# Beware of intercept-only random effects

In my experience, many users of Linear Mixed Effect (LME) models tend to assume that the random effects only influence the intercept, and not the slopes, of the model. This practice might lead to falsely rejecting null hypotheses with a high probability, if the true model in fact has a more complex random effect structure. Further, such intercept-only random effect models might be worse than working with a simple linear model instead. Data from the classical "sleepstudy" dataset, which is used as an example in the lme4 package. Here we have 18 groups (patients) with 10 observations in each group. The response variable has clear group-specific differences both in the mean and in the association with the covariate.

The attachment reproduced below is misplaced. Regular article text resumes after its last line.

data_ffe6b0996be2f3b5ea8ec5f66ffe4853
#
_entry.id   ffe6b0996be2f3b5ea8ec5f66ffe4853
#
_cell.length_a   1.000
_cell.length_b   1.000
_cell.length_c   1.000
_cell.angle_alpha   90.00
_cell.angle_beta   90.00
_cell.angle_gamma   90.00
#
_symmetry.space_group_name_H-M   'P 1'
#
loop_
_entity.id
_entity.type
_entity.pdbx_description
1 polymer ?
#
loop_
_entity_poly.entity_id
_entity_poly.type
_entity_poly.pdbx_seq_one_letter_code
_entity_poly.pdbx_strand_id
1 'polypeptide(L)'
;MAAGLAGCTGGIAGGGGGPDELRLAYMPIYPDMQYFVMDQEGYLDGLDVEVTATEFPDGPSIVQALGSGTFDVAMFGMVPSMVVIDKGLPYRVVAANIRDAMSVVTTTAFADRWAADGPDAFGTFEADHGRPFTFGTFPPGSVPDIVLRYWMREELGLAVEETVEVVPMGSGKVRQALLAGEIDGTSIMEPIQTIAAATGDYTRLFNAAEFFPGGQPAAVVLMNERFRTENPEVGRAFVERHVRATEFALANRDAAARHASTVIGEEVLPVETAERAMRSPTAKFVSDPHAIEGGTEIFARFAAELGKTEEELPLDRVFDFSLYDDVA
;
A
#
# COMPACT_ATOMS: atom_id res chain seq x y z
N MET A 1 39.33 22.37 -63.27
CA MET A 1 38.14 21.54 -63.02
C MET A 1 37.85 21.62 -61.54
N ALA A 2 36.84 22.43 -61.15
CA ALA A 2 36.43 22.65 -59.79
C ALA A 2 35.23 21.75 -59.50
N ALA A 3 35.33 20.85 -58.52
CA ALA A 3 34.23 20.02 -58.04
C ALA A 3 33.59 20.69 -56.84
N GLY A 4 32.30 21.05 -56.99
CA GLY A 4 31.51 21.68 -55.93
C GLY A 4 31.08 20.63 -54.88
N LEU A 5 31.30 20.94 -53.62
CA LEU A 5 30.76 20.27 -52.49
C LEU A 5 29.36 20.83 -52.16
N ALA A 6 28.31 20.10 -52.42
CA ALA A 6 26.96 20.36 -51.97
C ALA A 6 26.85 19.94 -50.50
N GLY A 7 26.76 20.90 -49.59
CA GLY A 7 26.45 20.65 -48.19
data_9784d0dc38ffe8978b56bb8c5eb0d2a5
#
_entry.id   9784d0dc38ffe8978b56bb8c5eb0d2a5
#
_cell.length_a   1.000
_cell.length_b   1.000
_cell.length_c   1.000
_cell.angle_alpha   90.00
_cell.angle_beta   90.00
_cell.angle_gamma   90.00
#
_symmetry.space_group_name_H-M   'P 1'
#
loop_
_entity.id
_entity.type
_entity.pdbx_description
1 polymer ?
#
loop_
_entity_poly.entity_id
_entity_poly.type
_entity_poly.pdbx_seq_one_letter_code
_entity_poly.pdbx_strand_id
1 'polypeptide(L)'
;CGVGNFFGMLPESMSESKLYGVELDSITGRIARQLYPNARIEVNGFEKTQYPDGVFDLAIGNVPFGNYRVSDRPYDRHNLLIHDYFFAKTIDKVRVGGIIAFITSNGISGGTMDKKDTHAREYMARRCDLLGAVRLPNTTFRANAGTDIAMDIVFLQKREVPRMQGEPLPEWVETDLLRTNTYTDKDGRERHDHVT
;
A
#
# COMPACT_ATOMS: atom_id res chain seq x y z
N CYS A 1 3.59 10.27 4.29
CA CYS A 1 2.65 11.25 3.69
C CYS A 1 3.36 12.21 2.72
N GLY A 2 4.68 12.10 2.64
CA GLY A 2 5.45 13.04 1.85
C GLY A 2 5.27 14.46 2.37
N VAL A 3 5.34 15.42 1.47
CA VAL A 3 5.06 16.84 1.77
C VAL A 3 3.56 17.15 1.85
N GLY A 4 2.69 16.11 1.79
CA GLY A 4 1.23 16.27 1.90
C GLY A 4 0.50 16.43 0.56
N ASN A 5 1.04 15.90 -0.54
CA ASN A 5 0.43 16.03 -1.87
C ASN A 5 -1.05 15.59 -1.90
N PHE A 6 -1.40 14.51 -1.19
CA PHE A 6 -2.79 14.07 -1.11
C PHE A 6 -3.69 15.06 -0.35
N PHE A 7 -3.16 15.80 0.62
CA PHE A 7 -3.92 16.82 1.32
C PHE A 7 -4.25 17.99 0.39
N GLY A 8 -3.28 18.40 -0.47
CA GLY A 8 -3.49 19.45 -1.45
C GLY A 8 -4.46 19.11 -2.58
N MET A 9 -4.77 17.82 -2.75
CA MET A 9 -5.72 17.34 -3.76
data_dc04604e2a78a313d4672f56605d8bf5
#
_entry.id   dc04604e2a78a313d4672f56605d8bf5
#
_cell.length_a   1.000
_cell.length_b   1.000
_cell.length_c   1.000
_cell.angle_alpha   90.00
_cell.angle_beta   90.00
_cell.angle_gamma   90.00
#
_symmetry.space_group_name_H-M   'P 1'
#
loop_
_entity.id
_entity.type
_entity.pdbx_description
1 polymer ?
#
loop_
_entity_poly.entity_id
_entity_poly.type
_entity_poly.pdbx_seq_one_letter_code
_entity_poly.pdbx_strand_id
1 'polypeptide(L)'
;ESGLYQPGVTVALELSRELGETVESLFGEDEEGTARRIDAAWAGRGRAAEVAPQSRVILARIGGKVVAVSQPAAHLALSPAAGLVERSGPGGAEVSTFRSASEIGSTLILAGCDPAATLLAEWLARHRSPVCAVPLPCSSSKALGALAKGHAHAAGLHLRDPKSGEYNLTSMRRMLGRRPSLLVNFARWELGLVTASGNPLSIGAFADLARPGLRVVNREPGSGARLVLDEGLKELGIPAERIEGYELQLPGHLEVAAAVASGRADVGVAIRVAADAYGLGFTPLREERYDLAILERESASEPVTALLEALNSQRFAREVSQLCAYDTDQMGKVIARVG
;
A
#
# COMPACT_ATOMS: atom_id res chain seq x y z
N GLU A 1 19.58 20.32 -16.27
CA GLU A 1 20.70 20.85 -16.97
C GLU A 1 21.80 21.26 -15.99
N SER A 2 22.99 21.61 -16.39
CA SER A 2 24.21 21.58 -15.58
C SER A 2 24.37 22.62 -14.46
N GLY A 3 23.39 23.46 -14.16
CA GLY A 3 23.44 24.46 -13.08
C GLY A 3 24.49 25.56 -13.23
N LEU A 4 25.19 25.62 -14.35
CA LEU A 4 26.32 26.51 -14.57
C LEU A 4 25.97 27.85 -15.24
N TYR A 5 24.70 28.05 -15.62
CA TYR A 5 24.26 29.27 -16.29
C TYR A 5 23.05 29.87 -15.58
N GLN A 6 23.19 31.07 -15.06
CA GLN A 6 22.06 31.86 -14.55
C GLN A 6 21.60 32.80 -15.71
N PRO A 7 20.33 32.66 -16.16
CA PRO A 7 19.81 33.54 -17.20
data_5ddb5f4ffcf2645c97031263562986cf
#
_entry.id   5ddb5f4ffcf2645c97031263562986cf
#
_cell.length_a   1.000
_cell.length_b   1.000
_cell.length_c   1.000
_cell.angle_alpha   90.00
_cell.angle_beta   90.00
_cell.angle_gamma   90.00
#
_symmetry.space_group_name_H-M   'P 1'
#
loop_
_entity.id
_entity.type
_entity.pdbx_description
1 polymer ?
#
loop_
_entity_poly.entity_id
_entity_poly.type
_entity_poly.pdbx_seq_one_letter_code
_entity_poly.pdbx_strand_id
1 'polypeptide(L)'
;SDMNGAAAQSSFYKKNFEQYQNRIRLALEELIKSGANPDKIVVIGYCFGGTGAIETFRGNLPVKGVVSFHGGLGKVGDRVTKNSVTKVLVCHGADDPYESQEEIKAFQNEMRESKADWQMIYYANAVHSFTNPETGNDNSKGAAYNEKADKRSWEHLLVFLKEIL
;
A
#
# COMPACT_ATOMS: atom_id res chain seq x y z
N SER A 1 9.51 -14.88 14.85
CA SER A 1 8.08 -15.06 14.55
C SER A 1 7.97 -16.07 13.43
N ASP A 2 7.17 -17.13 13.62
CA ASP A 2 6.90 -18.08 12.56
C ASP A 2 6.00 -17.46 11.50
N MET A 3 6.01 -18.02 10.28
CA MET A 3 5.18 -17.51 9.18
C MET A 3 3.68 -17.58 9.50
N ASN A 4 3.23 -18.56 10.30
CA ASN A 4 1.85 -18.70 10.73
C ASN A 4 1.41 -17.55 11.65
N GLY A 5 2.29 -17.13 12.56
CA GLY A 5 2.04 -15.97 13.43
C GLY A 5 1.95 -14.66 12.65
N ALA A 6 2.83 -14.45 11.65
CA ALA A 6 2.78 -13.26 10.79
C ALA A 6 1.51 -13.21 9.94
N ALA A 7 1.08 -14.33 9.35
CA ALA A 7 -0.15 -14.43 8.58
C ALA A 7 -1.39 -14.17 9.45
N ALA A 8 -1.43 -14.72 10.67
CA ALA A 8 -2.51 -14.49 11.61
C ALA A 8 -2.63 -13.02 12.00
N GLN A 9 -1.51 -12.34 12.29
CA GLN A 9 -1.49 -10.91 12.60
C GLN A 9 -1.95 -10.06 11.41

Linear mixed effect (LME) models are very common in a wide range of applications. Typically, they are used when the data have some natural group structure, for instance multiple measurements on the same location or on the same patient, and one wishes to allow for potential differences between these groups. The group-differences might conceivably manifest themselves both in the means (intercept) and in the association with covariates (slopes), but I have the impression that the vast majority of LME-applications use random effects on the intercept only. From some applications I have been involved in, I have formed the slightly unprecise impression that such intercept-only models can be particularly misleading, and further, that they can be worse than ignoring the group-structure altogether and use a simple linear model. Here, "misleading" (or "worse") expresses that the models appear to produce unrealistically small p-values for many of the coefficients. This post is an attempt at investigating this impression in a very simplified set-up.